GOOD MORNING P.O.U.!
We conclude our series on Early African American Basketball…
THE NEW YORK ALL STARS
New York, NY
The New York All Stars®, an all-black basketball team of the 1910, paved the way for professionalism in the sport.
In 1910, playing basketball for pay was widely considered an unthinkable taboo among the game’s authorities as well as with the general public. Even well established white professional basketball leagues were criticized by the inventors of the game.
It was thought that basketball, which had been invented in the realm of Christianity by the YMCA, ought to be reserved exclusively for balancing one’s “mind, body, and spirit.” Such practices as “player jumping,” where a given player jumped to another team to stack their lineup for one game, were
severely criticized or sanctioned.
So when a black man named Major A. Hart left his position as coach, manager, and promoter of the St. Christopher Club, and took the team’s best players with him to form a new African American basketball team called the New York All Stars, the Negro press immediately suspected the “evils of professionalism” and the area’s local amateur clubs were outraged.
But, Major Hart had a bigger vision for basketball among blacks. “That this game has taken a firm hold of our people,” wrote the no-nonsense, broad-shouldered Hart, “has been demonstrated beyond a doubt.”
Led by Charles Bradford, who also played pro baseball for the Pittsburgh Colored Giants, as well as Ferdinand Accooe and Charles Scottron, both formerly of the Smart Set, the All Stars had all the ingredients to dominate black basketball in New York City. They also featured future black basketball pioneer Will Anthony Madden as their mascot. As a colorful manager and promoter, Madden would later lead two different black fives to four Colored Basketball World’s Championships in the 1910s. The All Stars planned to split basketball gate proceeds in the same way that white semi-pro basketball teams routinely did.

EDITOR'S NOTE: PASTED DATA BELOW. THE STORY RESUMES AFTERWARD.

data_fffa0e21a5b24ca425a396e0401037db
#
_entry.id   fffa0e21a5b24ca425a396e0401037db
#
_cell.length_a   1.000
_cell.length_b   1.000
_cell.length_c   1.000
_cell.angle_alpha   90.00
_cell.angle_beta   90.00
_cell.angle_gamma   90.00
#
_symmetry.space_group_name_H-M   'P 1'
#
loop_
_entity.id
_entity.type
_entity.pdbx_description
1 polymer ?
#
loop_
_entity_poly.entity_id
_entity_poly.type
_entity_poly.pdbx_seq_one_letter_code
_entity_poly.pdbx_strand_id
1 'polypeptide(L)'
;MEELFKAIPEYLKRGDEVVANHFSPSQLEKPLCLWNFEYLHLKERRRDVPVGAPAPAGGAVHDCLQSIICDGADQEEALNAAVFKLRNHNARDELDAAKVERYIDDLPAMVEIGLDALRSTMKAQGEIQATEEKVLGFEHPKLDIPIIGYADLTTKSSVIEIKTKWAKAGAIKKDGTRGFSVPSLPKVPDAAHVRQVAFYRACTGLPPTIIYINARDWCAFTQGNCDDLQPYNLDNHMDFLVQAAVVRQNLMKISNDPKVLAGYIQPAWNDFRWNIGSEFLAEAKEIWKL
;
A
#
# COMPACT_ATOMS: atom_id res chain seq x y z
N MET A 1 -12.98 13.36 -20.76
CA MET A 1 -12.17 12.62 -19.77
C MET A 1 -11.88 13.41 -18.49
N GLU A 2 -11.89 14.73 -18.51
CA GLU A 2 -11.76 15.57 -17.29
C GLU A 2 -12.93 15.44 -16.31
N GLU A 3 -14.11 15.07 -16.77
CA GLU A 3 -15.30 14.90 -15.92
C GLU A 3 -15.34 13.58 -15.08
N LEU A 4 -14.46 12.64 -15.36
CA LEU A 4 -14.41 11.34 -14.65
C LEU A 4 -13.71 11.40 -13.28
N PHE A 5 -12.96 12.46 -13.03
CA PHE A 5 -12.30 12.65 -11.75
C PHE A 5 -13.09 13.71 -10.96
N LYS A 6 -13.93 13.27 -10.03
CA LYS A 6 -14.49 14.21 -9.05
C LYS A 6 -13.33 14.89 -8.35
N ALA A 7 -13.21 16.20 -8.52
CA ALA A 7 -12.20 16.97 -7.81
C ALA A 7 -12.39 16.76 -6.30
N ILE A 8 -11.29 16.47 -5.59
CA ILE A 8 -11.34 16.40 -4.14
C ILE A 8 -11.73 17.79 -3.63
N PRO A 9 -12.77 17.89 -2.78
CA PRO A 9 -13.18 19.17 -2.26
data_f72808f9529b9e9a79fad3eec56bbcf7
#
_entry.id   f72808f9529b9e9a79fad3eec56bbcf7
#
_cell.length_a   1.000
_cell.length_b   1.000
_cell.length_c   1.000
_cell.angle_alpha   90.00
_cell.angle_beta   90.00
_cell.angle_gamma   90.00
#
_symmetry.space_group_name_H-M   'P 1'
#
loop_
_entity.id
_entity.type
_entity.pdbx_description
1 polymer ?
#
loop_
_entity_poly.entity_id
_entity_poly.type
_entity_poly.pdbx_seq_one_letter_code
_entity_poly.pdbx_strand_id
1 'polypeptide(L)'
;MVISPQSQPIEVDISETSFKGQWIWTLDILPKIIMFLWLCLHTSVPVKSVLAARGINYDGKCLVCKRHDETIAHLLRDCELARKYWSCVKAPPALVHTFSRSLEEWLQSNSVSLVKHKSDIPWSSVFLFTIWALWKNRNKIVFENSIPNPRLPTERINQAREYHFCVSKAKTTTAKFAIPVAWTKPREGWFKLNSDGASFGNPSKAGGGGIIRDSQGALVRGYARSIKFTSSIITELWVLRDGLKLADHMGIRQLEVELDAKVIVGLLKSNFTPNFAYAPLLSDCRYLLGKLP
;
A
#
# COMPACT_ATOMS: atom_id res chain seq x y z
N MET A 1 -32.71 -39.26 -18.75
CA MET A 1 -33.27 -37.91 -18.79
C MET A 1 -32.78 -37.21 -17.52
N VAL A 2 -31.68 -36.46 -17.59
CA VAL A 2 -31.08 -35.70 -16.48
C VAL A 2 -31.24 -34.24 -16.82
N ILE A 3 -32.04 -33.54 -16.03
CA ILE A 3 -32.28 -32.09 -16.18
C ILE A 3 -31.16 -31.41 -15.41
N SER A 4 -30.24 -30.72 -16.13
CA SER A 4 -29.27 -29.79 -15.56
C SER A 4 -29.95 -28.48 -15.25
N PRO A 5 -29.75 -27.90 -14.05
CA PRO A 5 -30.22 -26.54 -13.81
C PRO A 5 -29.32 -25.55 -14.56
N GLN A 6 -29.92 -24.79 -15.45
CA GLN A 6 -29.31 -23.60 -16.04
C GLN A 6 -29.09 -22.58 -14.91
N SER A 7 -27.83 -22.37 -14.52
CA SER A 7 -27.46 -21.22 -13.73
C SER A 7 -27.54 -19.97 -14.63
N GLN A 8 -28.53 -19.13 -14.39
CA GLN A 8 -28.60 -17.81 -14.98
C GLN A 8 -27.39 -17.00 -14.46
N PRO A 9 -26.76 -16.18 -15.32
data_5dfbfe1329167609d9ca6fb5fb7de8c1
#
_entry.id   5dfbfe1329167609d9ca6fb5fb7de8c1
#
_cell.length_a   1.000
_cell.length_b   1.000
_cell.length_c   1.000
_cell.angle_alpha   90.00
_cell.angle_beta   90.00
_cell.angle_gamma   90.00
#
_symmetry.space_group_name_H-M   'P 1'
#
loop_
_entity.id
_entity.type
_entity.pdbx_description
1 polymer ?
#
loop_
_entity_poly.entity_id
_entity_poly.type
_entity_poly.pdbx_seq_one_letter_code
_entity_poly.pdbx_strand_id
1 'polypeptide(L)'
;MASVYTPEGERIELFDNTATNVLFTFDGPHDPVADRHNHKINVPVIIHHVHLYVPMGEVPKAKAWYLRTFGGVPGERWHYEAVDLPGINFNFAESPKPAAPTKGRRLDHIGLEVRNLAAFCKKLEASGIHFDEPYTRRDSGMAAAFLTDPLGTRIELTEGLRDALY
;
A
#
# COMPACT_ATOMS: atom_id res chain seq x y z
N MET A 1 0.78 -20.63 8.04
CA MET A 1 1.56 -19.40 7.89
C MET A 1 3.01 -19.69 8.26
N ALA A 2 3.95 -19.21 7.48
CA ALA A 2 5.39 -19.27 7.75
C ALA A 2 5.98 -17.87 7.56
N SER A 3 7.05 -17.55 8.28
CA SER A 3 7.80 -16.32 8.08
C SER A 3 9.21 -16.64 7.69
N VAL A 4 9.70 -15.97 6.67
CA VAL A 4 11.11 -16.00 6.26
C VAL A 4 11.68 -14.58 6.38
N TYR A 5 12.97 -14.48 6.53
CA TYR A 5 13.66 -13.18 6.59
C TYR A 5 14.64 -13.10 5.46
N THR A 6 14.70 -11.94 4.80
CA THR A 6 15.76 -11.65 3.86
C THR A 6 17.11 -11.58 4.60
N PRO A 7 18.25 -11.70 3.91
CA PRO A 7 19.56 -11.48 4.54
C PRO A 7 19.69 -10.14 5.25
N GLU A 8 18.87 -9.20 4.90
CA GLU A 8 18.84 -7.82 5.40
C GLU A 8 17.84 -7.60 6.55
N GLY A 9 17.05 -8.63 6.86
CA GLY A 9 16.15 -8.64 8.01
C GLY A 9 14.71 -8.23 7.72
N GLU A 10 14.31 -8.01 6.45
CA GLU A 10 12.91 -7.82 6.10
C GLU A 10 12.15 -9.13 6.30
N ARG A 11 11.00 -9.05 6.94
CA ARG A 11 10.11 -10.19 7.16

However, led by St. Christopher, New York City’s amateur teams boycotted the All Stars, initially forcing Hart to take his club on the road. Hart responded by inviting big ticket out of town teams to New York City, like Howard University, and the 10th Cavalry “Buffalo Soldiers” Five from Fort Ethan Allen in Vermont, the Army’s black basketball champions.
Hart began scheduling All Star games at the Manhattan Casino in Harlem, an arena that would soon become the America’s mecca of black basketball, and for a time black sportswriters began to warm up. However, Hart was unable to change negative public opinion about his move, and the All Stars lost momentum, finally disbanding after the 1912-13 season.
Although his efforts were ahead of their time and failed, Major Hart’s flirt with professionalism emboldened other black fives to mimic his efforts, paving the way for later breakthroughs by such champions as the New York Incorporators, the Loendi Big Five, the Commonwealth Big Five, and ultimately, the New York Rens who were eventually inducted into the Naismith Basketball Hall of Fame.
We hope you enjoyed this series. For more in depth information on the Black Fives era of basketball, check out the website BlackFives.com.